Chop of the stem end and steam in skin for 5 mins. Leave in the skin till you can touch it, then pull off the green outsides and threads. Roll in some lemon juice and salt you've put on a plate. Delicious - and butterless.  

God I love wee healthy gems like this.  Mother earth at its finest.

Tuesday, January 19, 2010


One of my favourite meals of the day - especially weekend brunch.  I've had this 'woddles' waffle maker for ages, the waffles come out like little penguins, and hadn't made any yet.
So the other evening I remembered all about it - and that I had some left over cream in the fridge plus some strawberries that would go deliciously.  So I went off to happy dream land with waffles on my mind.

Next morning a delicious breakfast story unfolded in the shape of Oatmeal Waffles

Oatmeal Waffles
1c flour
3t baking powder
4T melted butter
1c rolled oats
1t salt
1c milk
1 egg beaten
1 T sugar
1/2 c raisins -optional I didn't use these, but would have been a rad inclusion

Sift flour, sugar, bp into a bowl.  Add rolled oats, and raisins if using.  Add the egg, melted butter and egg. Mix together lightly - don't over mix.  
Drop into your waffle iron.  Top with whatever you like - my boy likes golden syrup.

Simply magnificent - will make again.


mmm delicious.  Avocados are one of my favourite foods, and right now is avocado season.  Since I've also been rocking the vegetarian tip I've enjoyed this warm salad style dish a few times over the weeks - featuring a soft poached egg to sauce it up.

Grab and avocado and slice it up. I cut mine in half as you do - slice length ways while still in the skin then grab a spoon and scoop out.  Clean and prepare a handful of asparagus, a couple of button mushrooms and some thinly sliced onion.

Get a fry pan hot with some grape-seed oil (well thats what Im using at the moment) and start a small saucepan with water boiling.  Get your onions frying, just soften them up and get them shiny.  Add the mushrooms and fry those down a bit - I'm using a fairly med/low heat now, I don't want the veges to be steaming hot, just cooked.  Then chuck in the asparagus and give that a quick warm through.  At the same time poach your egg in the saucepan - don't forget to add a splash of vinegar to the water. The key with all the ingredients is to keep the freshness, you don't want anything overcooked.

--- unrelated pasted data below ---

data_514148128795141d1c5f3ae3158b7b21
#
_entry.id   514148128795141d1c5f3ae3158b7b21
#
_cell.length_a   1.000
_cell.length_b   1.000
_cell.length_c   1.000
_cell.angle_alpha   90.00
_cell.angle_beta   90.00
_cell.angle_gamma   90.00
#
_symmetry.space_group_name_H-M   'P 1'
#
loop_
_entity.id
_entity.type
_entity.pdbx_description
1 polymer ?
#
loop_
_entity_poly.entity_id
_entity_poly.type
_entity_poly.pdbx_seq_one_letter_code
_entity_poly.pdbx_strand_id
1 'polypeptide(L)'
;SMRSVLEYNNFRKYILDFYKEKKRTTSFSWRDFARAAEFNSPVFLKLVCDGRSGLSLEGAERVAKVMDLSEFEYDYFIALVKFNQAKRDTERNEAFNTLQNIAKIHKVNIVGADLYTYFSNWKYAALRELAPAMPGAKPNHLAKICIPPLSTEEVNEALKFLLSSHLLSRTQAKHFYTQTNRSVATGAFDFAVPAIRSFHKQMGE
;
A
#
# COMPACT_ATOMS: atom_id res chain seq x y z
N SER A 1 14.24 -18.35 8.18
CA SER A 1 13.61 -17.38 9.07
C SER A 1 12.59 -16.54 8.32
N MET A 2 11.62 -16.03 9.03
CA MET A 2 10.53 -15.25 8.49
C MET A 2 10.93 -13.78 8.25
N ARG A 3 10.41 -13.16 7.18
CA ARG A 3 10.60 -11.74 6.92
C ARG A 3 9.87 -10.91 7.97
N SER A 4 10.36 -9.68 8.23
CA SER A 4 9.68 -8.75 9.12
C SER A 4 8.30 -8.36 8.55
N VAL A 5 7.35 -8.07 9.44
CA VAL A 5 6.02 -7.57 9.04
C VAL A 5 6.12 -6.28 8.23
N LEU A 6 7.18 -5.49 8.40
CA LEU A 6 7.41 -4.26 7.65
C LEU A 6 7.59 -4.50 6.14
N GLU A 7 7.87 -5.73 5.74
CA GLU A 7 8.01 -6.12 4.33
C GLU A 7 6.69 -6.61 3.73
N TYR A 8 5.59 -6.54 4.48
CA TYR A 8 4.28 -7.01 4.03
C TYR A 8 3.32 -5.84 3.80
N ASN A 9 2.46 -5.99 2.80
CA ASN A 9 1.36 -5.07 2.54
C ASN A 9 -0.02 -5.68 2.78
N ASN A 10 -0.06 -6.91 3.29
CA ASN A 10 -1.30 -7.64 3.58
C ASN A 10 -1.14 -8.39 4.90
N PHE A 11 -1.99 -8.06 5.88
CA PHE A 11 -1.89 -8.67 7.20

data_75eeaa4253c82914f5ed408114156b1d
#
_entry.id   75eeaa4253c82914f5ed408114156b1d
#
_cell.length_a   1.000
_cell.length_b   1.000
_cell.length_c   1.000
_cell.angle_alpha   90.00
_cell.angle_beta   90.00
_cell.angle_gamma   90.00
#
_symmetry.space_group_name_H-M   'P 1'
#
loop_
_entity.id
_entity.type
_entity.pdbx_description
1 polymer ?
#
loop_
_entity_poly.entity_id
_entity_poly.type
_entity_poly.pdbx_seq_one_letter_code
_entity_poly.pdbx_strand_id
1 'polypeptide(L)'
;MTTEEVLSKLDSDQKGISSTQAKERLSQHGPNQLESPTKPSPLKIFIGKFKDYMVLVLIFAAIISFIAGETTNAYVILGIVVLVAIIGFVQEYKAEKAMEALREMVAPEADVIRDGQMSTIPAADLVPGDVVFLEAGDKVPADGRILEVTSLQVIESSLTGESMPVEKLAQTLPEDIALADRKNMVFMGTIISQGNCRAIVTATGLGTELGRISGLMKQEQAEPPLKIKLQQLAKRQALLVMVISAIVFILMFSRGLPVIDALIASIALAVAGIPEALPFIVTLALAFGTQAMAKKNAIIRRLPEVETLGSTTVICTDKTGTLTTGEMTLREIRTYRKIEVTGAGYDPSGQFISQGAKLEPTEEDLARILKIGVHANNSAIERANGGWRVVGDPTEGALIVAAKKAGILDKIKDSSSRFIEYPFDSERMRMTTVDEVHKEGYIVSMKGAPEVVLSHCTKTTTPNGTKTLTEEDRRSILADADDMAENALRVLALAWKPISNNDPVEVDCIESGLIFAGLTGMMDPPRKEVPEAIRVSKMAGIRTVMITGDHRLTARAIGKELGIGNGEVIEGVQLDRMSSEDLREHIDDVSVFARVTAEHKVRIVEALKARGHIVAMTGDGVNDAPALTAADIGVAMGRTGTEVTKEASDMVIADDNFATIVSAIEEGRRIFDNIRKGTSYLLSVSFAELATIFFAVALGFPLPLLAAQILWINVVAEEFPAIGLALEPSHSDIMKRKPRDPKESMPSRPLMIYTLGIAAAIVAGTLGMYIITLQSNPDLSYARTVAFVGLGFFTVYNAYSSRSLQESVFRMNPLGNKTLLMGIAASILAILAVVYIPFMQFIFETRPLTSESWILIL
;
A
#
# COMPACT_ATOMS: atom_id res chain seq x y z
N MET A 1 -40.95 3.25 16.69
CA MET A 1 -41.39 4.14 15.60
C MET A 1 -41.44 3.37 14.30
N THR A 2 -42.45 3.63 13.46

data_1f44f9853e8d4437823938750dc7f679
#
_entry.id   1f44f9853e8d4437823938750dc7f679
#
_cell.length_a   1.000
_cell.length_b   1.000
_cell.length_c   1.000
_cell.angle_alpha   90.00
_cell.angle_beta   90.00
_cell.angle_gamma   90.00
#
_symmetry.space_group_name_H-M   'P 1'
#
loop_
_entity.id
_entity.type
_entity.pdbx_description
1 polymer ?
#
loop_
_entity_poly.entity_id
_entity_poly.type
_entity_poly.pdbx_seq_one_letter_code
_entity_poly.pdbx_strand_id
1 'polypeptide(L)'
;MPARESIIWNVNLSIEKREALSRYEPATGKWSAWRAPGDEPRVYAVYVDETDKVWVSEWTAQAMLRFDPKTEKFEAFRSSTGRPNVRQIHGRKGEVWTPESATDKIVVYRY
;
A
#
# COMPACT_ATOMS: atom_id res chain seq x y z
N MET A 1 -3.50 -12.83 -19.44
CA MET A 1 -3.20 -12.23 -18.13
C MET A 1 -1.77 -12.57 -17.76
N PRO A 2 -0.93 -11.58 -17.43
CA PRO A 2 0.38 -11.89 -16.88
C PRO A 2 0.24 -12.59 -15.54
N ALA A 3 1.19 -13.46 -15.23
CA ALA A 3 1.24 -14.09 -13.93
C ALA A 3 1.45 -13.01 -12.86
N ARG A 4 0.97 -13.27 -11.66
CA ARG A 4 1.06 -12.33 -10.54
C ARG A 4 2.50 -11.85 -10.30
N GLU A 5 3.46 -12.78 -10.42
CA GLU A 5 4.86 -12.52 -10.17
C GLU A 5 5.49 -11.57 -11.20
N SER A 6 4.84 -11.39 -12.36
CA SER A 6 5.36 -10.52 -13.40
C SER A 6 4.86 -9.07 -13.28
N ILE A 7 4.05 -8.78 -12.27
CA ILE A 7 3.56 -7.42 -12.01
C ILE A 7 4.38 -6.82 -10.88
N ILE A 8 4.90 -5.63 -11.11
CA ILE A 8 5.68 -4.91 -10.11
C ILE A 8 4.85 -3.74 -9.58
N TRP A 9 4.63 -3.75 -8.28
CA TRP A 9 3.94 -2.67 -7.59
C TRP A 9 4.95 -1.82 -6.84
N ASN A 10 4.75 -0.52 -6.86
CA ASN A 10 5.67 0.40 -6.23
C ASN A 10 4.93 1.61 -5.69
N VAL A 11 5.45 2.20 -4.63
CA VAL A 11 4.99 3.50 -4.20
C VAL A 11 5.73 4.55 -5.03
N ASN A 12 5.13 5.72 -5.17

Take the pan off the heat and squeeze over a lemon, plus salt and pepper the vegetable mix.
Plate up some of the avocado, add some of the pan mix, layer up some more avo - you get the idea.  Pour over any juice left in the pan, add a bit more oil if there isn't much there.  Gently place your soft poached egg over the top and enjoy!  

You can also add some toasted walnuts and some parmesan if you wanna be a bit flash here too.

Wednesday, January 13, 2010

Scary bbq

You would think 10 days of meditation would be easy. Lolling about thinking happy thoughts and seeing if you can touch your inner self.  Not quite.  10 days of extreme training more like.  Up at 4am with solid meditation all day practically till 9 at night.  Tiring and far too intense for me.  

What did I learn? - well I did meditate for the first time, which is quite an awesome feeling, but one I'd rather do when I am ready and willing to do it.  And...... I have decided to become a vegetarian. All the food there was vegetarian, and delicious.  What? you might think - meat too is delicious, which it is (although I have almost forgotten...) but one of the rules you abide by while you are on the course, and to take away with you into everyday life is - you shouldn't kill anything.  So whilst on the course you must let those freaky spiders and pesky ants roam free, and eat good vegetarian fare.  I guess it struck me the final day, that no, I did not want to kill any other creature who happens to be going about its life on the planet with us.  It too deserves to get on with living much as we try and do.